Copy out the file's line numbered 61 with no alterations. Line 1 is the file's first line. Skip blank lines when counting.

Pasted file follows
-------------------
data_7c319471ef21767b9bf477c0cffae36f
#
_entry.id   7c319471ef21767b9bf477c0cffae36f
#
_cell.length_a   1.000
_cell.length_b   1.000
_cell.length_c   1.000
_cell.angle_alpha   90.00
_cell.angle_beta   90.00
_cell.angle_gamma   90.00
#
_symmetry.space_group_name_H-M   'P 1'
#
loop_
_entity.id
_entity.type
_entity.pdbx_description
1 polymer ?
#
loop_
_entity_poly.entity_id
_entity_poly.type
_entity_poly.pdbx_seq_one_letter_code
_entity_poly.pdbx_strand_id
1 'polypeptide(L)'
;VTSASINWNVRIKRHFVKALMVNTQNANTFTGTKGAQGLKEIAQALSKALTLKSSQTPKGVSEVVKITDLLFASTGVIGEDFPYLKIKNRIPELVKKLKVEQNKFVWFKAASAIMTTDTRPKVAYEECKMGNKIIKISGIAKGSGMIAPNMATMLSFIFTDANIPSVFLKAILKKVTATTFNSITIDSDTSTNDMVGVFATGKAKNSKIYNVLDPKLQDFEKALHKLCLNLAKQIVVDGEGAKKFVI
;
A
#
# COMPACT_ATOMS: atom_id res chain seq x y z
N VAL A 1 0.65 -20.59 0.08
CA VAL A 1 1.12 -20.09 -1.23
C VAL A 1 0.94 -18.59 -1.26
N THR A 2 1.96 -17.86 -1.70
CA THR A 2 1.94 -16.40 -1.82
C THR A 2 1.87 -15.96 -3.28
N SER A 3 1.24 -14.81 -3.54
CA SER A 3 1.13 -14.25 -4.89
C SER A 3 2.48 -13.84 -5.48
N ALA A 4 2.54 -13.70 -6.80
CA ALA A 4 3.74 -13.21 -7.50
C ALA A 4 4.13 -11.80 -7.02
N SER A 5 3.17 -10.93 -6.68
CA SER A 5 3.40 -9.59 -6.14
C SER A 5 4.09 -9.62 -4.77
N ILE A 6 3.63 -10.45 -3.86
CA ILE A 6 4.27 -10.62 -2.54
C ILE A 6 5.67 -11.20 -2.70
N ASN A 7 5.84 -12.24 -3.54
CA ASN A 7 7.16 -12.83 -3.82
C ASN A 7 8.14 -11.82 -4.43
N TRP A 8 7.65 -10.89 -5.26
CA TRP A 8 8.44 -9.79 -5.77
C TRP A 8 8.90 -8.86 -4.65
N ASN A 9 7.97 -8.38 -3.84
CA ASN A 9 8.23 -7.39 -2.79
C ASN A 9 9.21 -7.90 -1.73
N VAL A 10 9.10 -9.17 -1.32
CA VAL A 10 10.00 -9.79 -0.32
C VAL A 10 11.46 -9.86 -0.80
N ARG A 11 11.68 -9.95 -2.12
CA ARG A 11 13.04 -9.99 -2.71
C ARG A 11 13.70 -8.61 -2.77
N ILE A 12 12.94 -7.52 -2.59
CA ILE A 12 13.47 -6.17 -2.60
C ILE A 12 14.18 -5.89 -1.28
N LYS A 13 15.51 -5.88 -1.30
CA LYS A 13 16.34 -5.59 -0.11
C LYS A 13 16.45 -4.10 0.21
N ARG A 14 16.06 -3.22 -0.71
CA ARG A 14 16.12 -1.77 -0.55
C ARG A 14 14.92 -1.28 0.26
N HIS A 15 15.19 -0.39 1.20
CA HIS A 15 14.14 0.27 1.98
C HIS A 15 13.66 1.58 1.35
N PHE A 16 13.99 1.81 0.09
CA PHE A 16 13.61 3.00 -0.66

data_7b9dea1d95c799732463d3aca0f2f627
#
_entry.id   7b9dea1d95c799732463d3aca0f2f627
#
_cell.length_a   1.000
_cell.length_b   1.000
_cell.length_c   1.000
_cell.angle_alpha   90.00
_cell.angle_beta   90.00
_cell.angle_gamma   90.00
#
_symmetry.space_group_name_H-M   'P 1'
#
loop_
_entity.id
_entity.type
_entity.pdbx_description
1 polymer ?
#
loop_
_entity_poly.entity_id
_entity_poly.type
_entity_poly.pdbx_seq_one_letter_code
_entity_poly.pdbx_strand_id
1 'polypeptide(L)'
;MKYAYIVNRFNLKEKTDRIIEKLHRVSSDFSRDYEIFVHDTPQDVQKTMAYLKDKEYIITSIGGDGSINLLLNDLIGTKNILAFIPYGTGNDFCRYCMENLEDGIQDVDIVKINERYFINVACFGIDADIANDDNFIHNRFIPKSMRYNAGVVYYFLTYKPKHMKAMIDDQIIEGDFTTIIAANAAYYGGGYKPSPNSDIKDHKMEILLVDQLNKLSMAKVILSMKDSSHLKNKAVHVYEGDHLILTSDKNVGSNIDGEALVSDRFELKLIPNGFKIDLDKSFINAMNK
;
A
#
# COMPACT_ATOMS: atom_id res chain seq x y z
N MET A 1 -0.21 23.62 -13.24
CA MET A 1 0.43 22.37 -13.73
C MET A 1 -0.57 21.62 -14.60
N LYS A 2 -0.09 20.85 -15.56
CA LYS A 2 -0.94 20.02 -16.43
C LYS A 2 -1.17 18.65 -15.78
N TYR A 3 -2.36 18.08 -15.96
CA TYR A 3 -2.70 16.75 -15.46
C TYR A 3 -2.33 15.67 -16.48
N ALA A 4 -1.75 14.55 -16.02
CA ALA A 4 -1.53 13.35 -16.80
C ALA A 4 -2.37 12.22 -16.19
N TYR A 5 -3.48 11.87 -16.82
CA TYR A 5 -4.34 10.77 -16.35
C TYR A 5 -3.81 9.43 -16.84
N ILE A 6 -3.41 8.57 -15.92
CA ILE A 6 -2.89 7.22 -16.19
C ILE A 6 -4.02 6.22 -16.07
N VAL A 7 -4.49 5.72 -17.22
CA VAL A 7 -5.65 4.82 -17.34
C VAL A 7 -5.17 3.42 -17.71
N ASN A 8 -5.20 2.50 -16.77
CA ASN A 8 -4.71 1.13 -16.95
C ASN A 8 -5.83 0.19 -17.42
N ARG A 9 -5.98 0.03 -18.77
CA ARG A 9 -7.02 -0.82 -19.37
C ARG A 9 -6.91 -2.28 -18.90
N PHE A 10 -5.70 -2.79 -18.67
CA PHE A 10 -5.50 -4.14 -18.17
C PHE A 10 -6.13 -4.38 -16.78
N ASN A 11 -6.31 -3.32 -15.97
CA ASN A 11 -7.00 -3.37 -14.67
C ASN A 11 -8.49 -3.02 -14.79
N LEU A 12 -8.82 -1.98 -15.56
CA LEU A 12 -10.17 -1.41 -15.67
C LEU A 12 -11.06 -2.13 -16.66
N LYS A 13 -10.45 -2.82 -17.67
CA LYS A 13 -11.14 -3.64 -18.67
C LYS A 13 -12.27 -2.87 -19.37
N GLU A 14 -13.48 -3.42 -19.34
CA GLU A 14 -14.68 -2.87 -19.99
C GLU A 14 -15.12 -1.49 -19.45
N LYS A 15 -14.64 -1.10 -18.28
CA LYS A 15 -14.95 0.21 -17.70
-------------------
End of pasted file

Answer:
N ARG A 11 11.68 -9.95 -2.12